He further testified that he thought he had told the police officer that the car ahead of him jammed on its brakes. He did not tell him that he was speeding or going too fast; nor did he tell him that he had lost control in the right lane and ended up in the far left lane. He told him that he had lost control in the middle lane.

On cross-examination, defendant testified that he did not remember testifying the day before that he did not know if the streets were wet. He further testified that if the driver of plaintiffs' car had been yelling "We are going to hit that car," she would have been looking straight ahead and not have her head turned to the right. The headlights on plaintiffs' car were on as it came toward him. Yesterday he had said he did not know if they were on. He did not know whether plaintiffs' windshield wipers were on; he did not remember saying yesterday that they were. When he hit his brakes going 37 or 35 miles an hour, he was not going too fast for the condition of the pavement.

He never hit the car ahead of him which put on its brakes. He never saw that car skid.

He first saw plaintiffs' car coming toward him 43 to 50 feet away. Although he would say he was stopped 10 to 15 seconds before the impact, he does not know how long he was stopped. He said nothing to plaintiffs about how the accident happened. He does not remember testifying yesterday that he said, "I'm sorry; I'm really sorry." He didn't say that to plaintiffs. He never told the police officer he was driving too fast. He may have said he lost control and slid in the middle lane. He does not remember whether he said, "I couldn't stop in time." He told the police officer about the car in front of him. He heard the police officer testify yesterday. To his (defendant's) knowledge, the officer told the truth.

Sandra Foulkas, the passenger in defendant's car, testified that defendant's car was in lane two when the car ahead of it put on its brakes. Defendant hit his brakes and slid into lane one, where he was stopped when plaintiffs' car hit him. The witness saw the two people in the front seat of plaintiffs' car talking. The driver had her head turned toward the passenger on the right front seat. On cross-examination, her attention was called to certain discrepancies between her testimony and her deposition.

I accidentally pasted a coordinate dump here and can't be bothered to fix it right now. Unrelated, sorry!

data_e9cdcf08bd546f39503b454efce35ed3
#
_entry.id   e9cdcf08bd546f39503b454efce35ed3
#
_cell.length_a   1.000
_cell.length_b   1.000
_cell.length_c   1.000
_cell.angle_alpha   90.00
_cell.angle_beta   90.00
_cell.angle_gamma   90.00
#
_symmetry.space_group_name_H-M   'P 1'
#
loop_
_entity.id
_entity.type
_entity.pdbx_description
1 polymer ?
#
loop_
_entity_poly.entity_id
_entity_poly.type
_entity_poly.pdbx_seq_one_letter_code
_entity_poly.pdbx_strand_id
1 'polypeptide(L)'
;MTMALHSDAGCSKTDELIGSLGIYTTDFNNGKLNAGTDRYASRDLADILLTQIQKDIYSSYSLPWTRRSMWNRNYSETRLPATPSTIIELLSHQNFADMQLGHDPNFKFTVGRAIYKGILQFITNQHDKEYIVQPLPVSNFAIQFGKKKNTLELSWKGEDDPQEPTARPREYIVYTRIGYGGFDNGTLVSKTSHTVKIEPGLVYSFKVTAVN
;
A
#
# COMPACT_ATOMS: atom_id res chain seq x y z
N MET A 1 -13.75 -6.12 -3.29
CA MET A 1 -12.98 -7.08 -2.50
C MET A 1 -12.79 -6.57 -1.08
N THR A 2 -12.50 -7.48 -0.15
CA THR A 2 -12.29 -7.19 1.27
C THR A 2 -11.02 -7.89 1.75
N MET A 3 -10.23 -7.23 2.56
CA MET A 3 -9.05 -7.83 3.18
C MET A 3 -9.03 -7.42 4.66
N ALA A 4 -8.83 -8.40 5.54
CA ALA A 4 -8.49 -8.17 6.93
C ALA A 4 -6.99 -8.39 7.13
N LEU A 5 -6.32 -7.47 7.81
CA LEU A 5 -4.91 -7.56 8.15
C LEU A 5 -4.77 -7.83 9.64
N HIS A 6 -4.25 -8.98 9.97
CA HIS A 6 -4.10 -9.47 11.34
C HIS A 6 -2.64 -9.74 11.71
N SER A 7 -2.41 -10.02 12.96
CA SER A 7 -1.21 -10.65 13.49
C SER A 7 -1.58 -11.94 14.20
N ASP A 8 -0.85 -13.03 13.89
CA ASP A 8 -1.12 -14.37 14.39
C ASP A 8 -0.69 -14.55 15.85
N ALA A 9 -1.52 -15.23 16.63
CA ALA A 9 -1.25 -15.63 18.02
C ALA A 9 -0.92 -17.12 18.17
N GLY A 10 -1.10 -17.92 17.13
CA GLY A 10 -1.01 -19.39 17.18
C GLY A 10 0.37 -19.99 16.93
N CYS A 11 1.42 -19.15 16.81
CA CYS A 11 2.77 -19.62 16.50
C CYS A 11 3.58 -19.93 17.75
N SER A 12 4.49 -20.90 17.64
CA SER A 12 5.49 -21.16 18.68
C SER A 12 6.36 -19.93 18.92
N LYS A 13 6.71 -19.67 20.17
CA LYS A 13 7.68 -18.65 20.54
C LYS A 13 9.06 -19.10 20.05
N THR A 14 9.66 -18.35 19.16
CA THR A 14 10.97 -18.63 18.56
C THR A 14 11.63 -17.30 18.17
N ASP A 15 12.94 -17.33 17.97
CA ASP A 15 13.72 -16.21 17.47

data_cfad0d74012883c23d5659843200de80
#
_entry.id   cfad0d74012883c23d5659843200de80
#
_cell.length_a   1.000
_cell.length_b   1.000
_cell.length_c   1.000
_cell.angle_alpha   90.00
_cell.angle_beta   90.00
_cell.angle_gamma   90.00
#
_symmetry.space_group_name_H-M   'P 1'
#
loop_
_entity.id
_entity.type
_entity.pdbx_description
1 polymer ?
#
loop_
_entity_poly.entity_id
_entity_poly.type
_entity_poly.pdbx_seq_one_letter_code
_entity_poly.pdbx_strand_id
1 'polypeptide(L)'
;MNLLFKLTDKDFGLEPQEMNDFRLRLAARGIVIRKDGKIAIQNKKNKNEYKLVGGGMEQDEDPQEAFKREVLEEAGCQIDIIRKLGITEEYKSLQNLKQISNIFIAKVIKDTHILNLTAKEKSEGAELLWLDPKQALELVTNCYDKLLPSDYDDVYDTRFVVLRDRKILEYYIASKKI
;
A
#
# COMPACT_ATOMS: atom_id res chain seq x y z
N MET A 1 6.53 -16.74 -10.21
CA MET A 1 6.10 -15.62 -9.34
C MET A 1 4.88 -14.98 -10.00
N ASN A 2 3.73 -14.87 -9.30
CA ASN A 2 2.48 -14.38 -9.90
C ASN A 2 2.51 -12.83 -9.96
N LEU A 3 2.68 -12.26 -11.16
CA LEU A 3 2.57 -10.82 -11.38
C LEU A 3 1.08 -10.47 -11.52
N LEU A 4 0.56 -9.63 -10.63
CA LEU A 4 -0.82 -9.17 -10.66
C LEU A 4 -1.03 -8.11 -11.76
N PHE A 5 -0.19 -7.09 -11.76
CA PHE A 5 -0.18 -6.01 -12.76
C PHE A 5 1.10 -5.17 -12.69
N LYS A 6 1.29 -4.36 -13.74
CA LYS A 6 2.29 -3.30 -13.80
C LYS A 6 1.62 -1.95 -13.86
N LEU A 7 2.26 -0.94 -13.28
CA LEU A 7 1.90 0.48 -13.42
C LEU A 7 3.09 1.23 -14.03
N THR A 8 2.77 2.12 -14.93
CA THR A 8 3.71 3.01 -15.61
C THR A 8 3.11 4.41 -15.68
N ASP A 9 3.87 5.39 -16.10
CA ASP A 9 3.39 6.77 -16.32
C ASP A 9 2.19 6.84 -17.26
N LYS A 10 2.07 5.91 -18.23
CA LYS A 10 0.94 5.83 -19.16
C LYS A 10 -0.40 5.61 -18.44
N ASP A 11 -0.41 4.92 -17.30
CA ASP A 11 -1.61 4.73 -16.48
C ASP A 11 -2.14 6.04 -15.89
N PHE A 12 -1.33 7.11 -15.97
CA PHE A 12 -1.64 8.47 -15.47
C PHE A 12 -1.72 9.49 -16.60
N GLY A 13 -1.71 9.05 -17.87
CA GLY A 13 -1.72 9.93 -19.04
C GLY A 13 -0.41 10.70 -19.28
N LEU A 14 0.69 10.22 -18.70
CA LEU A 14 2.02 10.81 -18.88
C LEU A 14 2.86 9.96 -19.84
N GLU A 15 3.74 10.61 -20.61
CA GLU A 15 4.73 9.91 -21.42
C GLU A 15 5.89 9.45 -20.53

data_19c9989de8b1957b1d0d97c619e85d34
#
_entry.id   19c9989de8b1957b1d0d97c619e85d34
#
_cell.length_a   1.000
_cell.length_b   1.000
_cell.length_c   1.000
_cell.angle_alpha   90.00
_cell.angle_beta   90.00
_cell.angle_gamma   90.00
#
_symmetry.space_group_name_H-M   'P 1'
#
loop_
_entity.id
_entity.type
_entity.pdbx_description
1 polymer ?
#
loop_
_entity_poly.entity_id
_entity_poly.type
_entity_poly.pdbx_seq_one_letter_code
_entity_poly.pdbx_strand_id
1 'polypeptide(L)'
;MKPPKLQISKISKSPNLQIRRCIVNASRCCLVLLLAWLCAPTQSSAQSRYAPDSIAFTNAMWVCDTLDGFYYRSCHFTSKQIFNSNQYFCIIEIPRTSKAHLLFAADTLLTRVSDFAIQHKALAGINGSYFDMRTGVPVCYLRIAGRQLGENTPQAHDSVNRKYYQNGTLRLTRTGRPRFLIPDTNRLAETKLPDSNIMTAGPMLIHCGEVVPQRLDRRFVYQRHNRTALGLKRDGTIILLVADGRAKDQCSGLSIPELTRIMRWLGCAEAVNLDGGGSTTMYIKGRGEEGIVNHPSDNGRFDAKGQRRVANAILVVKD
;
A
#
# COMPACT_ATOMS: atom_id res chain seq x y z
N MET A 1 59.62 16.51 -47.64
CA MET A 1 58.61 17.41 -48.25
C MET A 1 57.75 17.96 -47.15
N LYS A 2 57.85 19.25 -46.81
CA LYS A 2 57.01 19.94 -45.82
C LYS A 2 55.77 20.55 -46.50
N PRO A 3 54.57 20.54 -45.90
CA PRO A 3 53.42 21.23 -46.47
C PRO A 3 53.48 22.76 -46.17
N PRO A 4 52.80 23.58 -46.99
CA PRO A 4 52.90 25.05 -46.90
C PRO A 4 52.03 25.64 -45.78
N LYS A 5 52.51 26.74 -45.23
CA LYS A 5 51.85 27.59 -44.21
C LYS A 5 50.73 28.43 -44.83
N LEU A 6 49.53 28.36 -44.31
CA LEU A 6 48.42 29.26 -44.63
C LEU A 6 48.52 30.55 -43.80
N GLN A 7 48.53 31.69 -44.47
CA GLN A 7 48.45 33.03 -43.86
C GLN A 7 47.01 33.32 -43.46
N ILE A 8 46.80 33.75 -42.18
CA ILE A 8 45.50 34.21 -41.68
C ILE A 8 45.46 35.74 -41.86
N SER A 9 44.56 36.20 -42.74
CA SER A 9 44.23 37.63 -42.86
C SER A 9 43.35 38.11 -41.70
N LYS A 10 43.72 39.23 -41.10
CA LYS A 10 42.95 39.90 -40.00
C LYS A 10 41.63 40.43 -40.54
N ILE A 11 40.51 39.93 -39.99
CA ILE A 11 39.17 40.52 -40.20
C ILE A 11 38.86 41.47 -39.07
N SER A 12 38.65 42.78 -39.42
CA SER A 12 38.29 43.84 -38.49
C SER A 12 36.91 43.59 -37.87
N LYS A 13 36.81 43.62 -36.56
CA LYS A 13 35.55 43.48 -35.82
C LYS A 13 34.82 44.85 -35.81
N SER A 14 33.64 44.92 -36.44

In rebuttal, Georgianna Meyers testified that she didn't turn her head to talk to her passengers. She did not recall whether she was talking to any of her passengers while on the ramp.

Plaintiff Suzanne Polkey, on cross-examination on rebuttal, testified that while they were on the ramp leading to Ohio Street she possibly could have said something. The driver did not say anything. Polkey thought she was directing her conversation to a passenger on the left side.

Defendant argues that the trial court erroneously directed the jury that defendant was guilty of negligence as a matter of law. We agree.

It is by now axiomatic that verdicts ought to be directed and judgments n.o.v. entered only in those cases in which all of the evidence, when viewed in its aspect most favorable to the opponent, so overwhelmingly favors movant that no contrary verdict based on that evidence could ever stand. Pedrick v. Peoria & Eastern R.R. Co. (1967), 37 Ill.2d 494, 510, 229 N.E.2d 504.

But as the court observed in Graves v. Wornson (1978), 56 Ill. App.3d 873, 877, 371 N.E.2d 692, appeal denied (1978), 71 Ill.2d 603, quoting from Wolfe v. Whipple (1969), 112 Ill. App.2d 255, 262, 251 N.E.2d 77:

"* * * `It is recognized in the Pedrick case, that where a substantial factual dispute is disclosed by the evidence, either on the issue of plaintiff's due care or defendant's negligence, or where an assessment as to credibility of witnesses and an election between conflicting evidence may be decisive, the constitutional right of the parties to a jury determination should be carefully preserved, and it would be erroneous to direct a verdict in such case. * * *"

Further, as the court had said in Ney v. Yellow Cab Co. (1954), 2 Ill.2d 74, 84, 117 N.E.2d 74:

"Questions of negligence, due care and proximate cause are ordinarily questions of fact for a jury to decide. The right of trial by jury is recognized in the Magna Charta, our Declaration of Independence and both our State and Federal constitutions. It is a fundamental right in our democratic judicial system. Questions which are composed of such qualities sufficient to cause reasonable men to arrive at different results should never be determined as matters of law. The debatable quality of issues such as negligence and proximate cause, the fact that fair-minded men might reach different conclusions, emphasize the appropriateness and necessity of leaving such questions to a fact-finding body. The jury is the tribunal under our legal system to decide that type of issue. To withdraw such questions from the jury is to usurp its function. Bailey v. Central Vermont Railway Co. 319 U.S. 350."